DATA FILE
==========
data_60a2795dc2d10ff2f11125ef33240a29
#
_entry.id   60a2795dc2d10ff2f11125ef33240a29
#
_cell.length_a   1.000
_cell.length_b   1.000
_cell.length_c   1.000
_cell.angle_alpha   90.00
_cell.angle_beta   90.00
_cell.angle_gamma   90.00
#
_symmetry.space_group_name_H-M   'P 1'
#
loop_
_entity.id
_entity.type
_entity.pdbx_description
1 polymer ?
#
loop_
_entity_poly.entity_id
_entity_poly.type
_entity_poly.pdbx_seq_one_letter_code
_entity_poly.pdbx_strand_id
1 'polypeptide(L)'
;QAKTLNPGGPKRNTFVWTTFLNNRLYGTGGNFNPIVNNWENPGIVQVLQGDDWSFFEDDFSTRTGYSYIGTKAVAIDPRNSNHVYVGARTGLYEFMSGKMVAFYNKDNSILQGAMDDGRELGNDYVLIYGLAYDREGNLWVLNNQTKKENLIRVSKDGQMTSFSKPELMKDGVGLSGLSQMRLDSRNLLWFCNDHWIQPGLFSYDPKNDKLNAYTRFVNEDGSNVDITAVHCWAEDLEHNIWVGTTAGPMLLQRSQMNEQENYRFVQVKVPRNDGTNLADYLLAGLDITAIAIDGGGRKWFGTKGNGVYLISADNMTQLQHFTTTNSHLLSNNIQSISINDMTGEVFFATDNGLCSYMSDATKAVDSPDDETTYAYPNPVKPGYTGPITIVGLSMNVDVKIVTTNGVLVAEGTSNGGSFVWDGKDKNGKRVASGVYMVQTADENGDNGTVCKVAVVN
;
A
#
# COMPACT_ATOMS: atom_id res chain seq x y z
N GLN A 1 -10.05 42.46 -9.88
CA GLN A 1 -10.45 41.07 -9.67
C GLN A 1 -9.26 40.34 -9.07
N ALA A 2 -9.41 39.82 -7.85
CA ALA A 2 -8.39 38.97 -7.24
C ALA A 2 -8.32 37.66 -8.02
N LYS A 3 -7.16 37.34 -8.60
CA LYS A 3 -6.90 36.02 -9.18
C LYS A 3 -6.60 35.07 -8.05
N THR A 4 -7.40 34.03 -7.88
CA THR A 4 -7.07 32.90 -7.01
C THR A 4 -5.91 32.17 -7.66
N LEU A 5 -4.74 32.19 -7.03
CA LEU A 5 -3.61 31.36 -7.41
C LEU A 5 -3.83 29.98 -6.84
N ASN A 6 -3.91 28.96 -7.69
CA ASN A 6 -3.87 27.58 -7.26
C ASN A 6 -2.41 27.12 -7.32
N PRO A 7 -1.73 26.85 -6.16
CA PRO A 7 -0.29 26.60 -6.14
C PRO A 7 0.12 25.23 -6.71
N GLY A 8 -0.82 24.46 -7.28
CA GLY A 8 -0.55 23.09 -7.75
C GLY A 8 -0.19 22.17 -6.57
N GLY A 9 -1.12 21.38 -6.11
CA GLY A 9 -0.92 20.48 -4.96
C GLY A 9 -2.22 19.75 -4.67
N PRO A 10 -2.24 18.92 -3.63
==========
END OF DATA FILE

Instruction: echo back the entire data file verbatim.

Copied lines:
data_60a2795dc2d10ff2f11125ef33240a29
#
_entry.id   60a2795dc2d10ff2f11125ef33240a29
#
_cell.length_a   1.000
_cell.length_b   1.000
_cell.length_c   1.000
_cell.angle_alpha   90.00
_cell.angle_beta   90.00
_cell.angle_gamma   90.00
#
_symmetry.space_group_name_H-M   'P 1'
#
loop_
_entity.id
_entity.type
_entity.pdbx_description
1 polymer ?
#
loop_
_entity_poly.entity_id
_entity_poly.type
_entity_poly.pdbx_seq_one_letter_code
_entity_poly.pdbx_strand_id
1 'polypeptide(L)'
;QAKTLNPGGPKRNTFVWTTFLNNRLYGTGGNFNPIVNNWENPGIVQVLQGDDWSFFEDDFSTRTGYSYIGTKAVAIDPRNSNHVYVGARTGLYEFMSGKMVAFYNKDNSILQGAMDDGRELGNDYVLIYGLAYDREGNLWVLNNQTKKENLIRVSKDGQMTSFSKPELMKDGVGLSGLSQMRLDSRNLLWFCNDHWIQPGLFSYDPKNDKLNAYTRFVNEDGSNVDITAVHCWAEDLEHNIWVGTTAGPMLLQRSQMNEQENYRFVQVKVPRNDGTNLADYLLAGLDITAIAIDGGGRKWFGTKGNGVYLISADNMTQLQHFTTTNSHLLSNNIQSISINDMTGEVFFATDNGLCSYMSDATKAVDSPDDETTYAYPNPVKPGYTGPITIVGLSMNVDVKIVTTNGVLVAEGTSNGGSFVWDGKDKNGKRVASGVYMVQTADENGDNGTVCKVAVVN
;
A
#
# COMPACT_ATOMS: atom_id res chain seq x y z
N GLN A 1 -10.05 42.46 -9.88
CA GLN A 1 -10.45 41.07 -9.67
C GLN A 1 -9.26 40.34 -9.07
N ALA A 2 -9.41 39.82 -7.85
CA ALA A 2 -8.39 38.97 -7.24
C ALA A 2 -8.32 37.66 -8.02
N LYS A 3 -7.16 37.34 -8.60
CA LYS A 3 -6.90 36.02 -9.18
C LYS A 3 -6.60 35.07 -8.05
N THR A 4 -7.40 34.03 -7.88
CA THR A 4 -7.07 32.90 -7.01
C THR A 4 -5.91 32.17 -7.66
N LEU A 5 -4.74 32.19 -7.03
CA LEU A 5 -3.61 31.36 -7.41
C LEU A 5 -3.83 29.98 -6.84
N ASN A 6 -3.91 28.96 -7.69
CA ASN A 6 -3.87 27.58 -7.26
C ASN A 6 -2.41 27.12 -7.32
N PRO A 7 -1.73 26.85 -6.16
CA PRO A 7 -0.29 26.60 -6.14
C PRO A 7 0.12 25.23 -6.71
N GLY A 8 -0.82 24.46 -7.28
CA GLY A 8 -0.55 23.09 -7.75
C GLY A 8 -0.19 22.17 -6.57
N GLY A 9 -1.12 21.38 -6.11
CA GLY A 9 -0.92 20.48 -4.96
C GLY A 9 -2.22 19.75 -4.67
N PRO A 10 -2.24 18.92 -3.63